Data type stored depends on the protocol used. The IC can store tag ID, password, object identifier, and error detection codes (for example cyclic redundancy code).

ICs are created on a big semiconductor wafer, that can contain 40,000 ICs. They are manufactured in state-of-the-art clean room facilities. The finished ICs are individually tested in order to ensure reliability.

Thanks to the advances in technology, IC designs are becoming smaller, which significantly reduces the cost and power needed to function.

RFID Tag Antenna

The largest part of the tag, which is connected to the tag IC, is called the antenna. The RFID tag antenna receives signals from the interrogator and, depending on the type of the tag,  it either transmits or reflects the received signal.

In the case of active tags, the antenna transmits the signals. In the case of semi-passive or passive tags, it reflects the signals. When it comes to the passive tags, the RFID tag antenna also collects power from the radio waves and supplies it to the IC.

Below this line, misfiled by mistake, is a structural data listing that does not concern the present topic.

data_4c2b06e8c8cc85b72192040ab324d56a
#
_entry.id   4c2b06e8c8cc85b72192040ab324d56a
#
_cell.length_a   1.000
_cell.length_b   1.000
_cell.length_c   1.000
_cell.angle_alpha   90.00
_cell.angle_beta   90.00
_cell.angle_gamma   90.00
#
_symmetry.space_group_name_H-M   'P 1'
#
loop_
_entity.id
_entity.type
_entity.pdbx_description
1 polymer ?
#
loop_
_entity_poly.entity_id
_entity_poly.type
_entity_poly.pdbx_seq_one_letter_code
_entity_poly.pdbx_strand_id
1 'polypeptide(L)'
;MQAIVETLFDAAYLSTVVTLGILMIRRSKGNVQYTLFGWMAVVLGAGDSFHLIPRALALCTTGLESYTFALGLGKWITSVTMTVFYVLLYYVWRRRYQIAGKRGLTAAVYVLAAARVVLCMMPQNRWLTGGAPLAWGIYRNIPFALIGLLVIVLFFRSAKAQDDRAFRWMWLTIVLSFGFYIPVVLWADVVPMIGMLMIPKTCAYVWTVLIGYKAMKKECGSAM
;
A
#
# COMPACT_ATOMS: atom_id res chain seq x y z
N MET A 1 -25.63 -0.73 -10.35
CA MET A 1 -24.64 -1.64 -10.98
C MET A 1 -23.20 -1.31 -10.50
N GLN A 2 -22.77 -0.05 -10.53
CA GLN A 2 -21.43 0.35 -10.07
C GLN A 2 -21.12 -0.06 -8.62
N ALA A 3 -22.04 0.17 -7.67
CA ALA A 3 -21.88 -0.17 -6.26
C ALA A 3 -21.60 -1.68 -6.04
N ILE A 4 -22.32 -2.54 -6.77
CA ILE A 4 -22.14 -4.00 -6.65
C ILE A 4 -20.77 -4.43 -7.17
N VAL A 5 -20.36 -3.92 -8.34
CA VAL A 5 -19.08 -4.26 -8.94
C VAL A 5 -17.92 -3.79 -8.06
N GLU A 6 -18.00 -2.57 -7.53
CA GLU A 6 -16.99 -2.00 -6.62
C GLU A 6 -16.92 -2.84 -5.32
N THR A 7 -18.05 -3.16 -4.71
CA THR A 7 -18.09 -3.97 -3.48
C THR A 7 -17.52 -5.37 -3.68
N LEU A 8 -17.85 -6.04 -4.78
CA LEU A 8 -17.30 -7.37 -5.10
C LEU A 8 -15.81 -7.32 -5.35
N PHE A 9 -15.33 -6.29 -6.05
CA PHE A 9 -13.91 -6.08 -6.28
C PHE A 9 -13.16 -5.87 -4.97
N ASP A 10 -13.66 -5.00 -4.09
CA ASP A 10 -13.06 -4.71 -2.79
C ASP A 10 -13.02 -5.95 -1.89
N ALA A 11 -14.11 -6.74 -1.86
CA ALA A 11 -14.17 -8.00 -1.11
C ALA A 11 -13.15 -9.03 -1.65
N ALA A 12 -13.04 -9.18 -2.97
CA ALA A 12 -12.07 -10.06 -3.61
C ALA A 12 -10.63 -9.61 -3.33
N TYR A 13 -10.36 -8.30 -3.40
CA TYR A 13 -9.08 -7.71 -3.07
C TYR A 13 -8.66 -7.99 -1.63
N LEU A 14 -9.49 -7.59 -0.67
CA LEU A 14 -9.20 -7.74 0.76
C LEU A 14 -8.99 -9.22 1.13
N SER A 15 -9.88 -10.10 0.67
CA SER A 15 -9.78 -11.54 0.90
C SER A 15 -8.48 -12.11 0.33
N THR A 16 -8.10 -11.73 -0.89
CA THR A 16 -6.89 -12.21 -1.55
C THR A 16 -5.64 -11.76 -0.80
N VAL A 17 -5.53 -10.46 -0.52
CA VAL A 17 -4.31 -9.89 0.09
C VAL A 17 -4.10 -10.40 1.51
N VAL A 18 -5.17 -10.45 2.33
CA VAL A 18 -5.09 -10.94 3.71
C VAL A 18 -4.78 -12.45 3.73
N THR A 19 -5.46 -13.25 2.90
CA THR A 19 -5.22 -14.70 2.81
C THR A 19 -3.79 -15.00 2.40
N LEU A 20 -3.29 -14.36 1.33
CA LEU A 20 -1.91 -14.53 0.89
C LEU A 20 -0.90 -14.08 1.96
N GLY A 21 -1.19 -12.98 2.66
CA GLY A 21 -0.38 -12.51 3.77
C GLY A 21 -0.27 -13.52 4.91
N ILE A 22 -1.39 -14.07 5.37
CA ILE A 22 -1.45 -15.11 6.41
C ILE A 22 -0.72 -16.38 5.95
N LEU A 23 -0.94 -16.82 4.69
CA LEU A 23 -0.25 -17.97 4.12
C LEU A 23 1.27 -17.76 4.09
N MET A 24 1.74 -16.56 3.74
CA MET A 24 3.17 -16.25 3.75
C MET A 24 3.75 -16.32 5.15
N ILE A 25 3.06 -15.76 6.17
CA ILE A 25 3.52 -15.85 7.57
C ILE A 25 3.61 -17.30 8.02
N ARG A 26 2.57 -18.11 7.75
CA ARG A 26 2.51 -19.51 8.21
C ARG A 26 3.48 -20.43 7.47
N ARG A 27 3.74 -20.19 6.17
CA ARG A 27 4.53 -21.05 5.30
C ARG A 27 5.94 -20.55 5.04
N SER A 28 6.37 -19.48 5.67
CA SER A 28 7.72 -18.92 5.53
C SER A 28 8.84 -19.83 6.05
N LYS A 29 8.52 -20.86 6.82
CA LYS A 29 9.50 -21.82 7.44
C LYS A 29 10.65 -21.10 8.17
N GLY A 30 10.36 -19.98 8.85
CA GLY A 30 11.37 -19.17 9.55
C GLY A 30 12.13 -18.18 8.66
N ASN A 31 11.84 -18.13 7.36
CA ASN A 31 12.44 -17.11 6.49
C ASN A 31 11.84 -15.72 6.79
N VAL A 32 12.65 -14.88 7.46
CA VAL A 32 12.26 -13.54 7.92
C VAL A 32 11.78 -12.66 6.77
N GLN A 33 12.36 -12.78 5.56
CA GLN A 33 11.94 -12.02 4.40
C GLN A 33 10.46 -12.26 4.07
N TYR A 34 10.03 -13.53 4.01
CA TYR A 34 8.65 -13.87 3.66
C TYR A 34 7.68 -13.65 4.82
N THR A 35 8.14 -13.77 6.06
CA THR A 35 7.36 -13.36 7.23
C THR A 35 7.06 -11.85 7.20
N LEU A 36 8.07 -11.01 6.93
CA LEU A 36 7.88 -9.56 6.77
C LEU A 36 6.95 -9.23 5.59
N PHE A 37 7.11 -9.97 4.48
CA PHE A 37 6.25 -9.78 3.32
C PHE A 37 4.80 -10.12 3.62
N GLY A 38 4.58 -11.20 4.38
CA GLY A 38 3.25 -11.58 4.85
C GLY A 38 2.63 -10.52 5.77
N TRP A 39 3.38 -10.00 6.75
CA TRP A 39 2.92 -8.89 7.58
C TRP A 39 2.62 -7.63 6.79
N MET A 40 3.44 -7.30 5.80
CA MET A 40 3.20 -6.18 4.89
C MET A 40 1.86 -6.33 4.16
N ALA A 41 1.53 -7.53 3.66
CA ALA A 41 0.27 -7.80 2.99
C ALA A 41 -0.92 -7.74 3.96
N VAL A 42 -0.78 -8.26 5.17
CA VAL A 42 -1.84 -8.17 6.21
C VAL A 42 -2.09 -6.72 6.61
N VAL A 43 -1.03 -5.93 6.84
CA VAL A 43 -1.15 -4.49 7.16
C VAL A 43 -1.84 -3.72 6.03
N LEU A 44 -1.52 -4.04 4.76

The geometry of the antenna is determined by the tag’s operation frequency. Variations in antenna design allow tags to have distinct properties and behaviors. The antenna can have the shape of a spiral coil, a single dipole, dual dipole (two dipoles perpendicular to the other), or a folded dipole.

The antenna is designed for a specific frequency and is later tuned according to the properties of the materials to be tagged. This frequency determines the effective antenna length, but the actual length is typically reduced by design.